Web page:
A Modified Aston Martin Vantage N24 In Tokyo

Aston Martin. It’s as British as Beckham, cups of tea and rocky beaches packed with pink-bellied Poms with handkerchieves on their heads.

While it would be insulting to suggest that a Vantage N24 needs any help to look cooler, a Japanese ‘slash’ number plate and a camo-wrapped carbon fiber body kit doesn’t go amiss. The car in question belongs to Mr. Hiro Akane, head honcho at ACR Performance in Tokyo.


ACR produce a range of original carbon fiber body parts and other parts for Aston Martins, including supercharger kits, badges and wheels. This Vantage N24 is the company’s demo machine. Hiro-san tells me he has a few other import and export side hustles, and I expect they exist purely to feed his passion for racing these beautiful cars.


And that’s the thing with Aston Martins, they are undeniably beautiful. There’s a real elegance that drapes itself around the ballsy performance of their V8 and V12 engines. Why else would Bond choose to drive a DB5 over a Lotus Europa?


Beautiful design is an ethos engrained in Aston Martin’s history since the automaker’s founders, Lionel Martin and Robert Bamford, began building cars by hand back in 1913.

For all those who are mathematically illiterate like me, that’s well over 100 years ago. Considering the limit of technology and design reference points at the time, I dare say these two British chaps were looking to Bugatti and the like for inspiration.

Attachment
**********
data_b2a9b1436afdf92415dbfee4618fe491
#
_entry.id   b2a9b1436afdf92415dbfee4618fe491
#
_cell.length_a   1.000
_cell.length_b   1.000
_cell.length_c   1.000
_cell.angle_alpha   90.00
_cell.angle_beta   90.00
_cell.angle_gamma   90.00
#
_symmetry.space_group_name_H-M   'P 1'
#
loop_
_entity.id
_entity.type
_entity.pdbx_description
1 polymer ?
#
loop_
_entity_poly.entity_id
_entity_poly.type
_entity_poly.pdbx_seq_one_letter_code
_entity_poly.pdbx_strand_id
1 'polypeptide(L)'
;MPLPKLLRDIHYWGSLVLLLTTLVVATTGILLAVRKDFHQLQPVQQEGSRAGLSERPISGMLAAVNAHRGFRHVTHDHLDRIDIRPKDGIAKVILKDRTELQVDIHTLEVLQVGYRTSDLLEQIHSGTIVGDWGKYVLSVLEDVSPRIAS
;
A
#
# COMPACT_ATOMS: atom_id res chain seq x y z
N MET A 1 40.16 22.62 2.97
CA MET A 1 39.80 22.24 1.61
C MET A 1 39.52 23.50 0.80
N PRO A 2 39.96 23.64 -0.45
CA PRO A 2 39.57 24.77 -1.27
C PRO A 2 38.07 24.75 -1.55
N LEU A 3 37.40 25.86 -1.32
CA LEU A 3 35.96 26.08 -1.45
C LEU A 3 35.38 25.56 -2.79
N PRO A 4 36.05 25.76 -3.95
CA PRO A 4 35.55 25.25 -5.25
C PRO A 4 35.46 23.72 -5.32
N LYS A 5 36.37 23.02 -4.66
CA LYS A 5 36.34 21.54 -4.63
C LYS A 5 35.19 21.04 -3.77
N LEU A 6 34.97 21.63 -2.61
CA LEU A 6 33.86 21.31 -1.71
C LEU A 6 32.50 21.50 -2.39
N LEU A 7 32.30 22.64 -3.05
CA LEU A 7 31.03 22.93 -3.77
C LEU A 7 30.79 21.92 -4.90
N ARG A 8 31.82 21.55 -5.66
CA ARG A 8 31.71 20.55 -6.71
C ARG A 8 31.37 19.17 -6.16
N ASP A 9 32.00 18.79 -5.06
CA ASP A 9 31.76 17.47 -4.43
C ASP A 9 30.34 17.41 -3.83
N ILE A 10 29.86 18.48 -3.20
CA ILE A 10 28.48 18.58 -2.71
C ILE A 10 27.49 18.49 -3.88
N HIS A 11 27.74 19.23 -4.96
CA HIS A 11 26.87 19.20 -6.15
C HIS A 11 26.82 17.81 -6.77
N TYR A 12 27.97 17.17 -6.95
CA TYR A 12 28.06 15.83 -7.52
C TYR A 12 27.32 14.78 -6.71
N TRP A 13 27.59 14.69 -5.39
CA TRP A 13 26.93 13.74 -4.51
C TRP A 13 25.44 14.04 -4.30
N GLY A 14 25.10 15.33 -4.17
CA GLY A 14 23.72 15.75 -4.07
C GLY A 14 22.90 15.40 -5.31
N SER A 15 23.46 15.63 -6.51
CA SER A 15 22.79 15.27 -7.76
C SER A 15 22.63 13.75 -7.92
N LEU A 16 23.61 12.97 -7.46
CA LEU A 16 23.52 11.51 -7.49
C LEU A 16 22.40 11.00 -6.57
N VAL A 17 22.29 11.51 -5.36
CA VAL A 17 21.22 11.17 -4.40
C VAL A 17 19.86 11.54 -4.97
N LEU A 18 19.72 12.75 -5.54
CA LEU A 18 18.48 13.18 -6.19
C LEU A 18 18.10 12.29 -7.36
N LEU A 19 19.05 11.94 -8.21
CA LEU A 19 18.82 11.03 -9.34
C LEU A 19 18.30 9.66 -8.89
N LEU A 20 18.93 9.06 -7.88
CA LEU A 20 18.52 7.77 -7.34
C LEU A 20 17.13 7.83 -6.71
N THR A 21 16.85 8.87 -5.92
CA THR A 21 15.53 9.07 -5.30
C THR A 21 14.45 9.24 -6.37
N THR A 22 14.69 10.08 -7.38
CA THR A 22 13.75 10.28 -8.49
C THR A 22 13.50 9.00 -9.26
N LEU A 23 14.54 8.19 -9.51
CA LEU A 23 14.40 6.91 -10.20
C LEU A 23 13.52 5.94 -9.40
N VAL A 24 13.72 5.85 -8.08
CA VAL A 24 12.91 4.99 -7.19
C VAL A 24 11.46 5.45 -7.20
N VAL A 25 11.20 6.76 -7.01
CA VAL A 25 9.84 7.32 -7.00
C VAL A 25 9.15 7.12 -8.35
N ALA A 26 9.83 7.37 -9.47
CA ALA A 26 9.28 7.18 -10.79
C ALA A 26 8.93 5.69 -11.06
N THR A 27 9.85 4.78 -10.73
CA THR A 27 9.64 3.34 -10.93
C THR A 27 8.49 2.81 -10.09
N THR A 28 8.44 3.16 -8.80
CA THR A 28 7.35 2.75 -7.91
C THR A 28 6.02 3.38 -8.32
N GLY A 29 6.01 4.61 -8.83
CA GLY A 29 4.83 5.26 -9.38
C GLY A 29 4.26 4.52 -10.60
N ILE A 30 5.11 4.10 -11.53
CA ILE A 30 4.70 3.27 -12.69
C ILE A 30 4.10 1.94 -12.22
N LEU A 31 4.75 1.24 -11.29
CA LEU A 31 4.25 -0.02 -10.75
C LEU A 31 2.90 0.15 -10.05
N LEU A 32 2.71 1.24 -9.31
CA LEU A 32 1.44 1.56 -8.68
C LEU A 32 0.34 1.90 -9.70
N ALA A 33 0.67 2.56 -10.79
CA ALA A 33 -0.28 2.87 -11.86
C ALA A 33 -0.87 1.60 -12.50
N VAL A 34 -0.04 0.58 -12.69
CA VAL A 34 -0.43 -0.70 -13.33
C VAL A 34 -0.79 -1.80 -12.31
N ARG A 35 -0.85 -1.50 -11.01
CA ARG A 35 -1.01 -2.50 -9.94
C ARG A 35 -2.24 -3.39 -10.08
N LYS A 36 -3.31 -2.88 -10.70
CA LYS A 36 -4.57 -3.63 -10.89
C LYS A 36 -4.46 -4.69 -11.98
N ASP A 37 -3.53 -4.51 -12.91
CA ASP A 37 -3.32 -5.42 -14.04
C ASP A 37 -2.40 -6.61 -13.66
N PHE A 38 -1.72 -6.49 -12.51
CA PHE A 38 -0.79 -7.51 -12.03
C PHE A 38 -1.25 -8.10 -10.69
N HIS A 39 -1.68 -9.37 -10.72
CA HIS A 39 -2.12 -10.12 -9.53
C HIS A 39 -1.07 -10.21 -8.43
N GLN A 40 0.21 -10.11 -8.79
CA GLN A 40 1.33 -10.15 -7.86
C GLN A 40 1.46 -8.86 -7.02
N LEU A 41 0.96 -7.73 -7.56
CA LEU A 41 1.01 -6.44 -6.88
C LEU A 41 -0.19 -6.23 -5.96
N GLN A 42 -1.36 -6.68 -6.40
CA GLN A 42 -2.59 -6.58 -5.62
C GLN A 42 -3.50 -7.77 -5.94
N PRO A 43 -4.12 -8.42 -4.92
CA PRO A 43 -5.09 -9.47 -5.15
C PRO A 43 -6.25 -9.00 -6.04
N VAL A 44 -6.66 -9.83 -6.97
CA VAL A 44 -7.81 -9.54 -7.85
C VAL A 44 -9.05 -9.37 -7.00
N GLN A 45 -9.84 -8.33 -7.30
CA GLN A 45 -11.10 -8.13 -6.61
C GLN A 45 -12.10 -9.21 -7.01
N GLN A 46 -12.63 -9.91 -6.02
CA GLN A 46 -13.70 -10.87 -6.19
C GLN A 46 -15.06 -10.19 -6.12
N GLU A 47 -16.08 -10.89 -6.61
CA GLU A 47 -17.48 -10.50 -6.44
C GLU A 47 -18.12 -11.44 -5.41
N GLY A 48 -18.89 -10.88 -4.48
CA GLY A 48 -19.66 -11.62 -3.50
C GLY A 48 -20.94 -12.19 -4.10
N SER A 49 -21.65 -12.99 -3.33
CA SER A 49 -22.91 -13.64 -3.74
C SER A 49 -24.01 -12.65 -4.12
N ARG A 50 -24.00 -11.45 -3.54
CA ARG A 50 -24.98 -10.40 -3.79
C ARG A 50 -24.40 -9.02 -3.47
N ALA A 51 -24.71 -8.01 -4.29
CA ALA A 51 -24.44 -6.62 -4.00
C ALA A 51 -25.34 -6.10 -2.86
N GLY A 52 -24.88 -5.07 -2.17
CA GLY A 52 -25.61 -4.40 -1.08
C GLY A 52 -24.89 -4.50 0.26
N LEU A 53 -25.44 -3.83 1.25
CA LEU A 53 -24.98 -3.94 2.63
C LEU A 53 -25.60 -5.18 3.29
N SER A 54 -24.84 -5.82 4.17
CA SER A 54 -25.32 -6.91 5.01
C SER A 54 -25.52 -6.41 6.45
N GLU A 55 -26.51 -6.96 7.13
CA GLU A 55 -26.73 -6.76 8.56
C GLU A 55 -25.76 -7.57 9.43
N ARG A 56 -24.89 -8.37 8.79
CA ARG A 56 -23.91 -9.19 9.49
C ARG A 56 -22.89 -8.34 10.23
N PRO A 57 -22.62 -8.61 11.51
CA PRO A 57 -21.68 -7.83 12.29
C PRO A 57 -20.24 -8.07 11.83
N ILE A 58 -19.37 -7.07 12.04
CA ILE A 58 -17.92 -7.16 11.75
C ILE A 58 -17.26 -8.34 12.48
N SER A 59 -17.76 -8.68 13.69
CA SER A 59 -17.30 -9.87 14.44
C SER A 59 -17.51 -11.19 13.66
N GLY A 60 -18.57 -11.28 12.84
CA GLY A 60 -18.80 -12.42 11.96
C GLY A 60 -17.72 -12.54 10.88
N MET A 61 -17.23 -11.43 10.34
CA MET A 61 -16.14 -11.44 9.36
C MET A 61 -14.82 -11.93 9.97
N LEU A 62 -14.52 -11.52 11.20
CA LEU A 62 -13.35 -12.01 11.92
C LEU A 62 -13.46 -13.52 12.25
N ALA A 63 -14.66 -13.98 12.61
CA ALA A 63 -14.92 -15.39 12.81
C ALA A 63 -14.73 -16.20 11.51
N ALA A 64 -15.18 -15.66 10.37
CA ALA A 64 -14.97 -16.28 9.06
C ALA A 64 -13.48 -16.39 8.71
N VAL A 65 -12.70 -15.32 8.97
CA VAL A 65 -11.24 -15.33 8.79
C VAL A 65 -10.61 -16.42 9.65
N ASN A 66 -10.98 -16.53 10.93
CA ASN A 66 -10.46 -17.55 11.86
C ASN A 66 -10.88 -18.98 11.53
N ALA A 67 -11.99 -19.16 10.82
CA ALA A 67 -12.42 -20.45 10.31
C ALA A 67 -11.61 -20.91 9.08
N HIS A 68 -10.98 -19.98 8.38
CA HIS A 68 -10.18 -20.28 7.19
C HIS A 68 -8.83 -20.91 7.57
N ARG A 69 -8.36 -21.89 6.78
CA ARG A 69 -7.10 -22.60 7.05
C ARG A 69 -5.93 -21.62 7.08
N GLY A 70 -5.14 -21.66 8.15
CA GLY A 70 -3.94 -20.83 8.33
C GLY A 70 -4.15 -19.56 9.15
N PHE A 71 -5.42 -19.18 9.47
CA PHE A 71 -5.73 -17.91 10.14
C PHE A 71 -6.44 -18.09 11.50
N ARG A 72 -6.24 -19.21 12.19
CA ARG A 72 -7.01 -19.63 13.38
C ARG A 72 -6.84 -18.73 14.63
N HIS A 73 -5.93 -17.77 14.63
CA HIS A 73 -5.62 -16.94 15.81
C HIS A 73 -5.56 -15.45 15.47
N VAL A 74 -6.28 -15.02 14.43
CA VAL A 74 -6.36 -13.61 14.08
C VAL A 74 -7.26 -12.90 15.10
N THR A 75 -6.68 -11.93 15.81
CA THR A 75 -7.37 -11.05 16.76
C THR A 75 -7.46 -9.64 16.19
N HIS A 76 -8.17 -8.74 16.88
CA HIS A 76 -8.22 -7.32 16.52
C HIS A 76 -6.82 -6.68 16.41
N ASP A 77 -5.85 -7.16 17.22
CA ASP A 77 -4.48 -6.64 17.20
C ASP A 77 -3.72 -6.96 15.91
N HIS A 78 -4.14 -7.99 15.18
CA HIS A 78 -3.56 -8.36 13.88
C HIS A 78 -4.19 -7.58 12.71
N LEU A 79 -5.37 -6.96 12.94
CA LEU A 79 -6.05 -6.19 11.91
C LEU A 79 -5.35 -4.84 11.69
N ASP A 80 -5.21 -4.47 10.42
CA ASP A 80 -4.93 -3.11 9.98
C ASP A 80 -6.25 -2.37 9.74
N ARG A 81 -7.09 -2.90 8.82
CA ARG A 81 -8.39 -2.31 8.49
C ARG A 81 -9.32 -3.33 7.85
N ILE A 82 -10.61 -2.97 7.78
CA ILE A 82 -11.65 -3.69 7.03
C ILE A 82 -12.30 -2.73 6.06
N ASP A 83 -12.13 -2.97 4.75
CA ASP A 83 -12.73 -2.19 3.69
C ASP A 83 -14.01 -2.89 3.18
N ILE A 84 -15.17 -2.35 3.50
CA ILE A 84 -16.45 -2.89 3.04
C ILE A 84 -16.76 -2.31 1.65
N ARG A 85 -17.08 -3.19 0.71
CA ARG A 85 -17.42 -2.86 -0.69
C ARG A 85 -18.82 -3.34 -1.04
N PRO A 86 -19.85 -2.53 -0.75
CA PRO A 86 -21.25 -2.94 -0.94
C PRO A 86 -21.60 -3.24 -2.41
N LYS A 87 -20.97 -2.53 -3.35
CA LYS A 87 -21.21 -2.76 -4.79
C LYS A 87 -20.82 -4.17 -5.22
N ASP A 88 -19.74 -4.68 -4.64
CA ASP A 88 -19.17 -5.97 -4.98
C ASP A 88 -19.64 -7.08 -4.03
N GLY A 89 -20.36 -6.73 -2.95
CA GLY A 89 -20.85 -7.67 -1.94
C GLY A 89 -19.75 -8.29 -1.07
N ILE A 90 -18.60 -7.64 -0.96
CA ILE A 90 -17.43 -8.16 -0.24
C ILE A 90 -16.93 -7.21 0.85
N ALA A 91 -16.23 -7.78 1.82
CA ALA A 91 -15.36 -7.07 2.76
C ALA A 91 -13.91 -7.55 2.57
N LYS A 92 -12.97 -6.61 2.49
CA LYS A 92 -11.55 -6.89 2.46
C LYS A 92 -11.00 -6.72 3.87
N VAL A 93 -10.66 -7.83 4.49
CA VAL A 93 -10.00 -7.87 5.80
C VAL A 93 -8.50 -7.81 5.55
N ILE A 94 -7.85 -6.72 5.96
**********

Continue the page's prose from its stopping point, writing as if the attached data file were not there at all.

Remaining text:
Fast forward to 1932, and Aston Martin’s foray into the world of GT and endurance racing took off when they won the ultimate race of all races – Le Mans. With the introduction of the first DB model in 1947, dominating on the race track became a priority for Aston Martin’s then CEO, David Brown. In the late-1950s, DB models took outright wins at Le Mans and no less than six other world championship races, all whilst setting five new lap records.

Of course, James Bond wasn’t the first to make Aston Martin world famous, because in 1959 another British legend drove a DBR1 works car to victory at Le Mans. That man was none other than the late, great Sir Stirling Moss.


After all this success, Aston Martin took a hiatus from the race track. That lasted for over 40 years, until their return – and victory – with the DBR9 and later the V8 Vantage GTE.

I can’t say I’m a huge fan of GT racing. When looking at any of the powerful luxury cruisers that make up the ranks, I find myself thinking, either you’re a race car or not. I know, I shouldn’t view life in such a narrow-minded way, after all, there are plenty of road cars that give their drivers great enjoyment and achieve much success on the racetrack.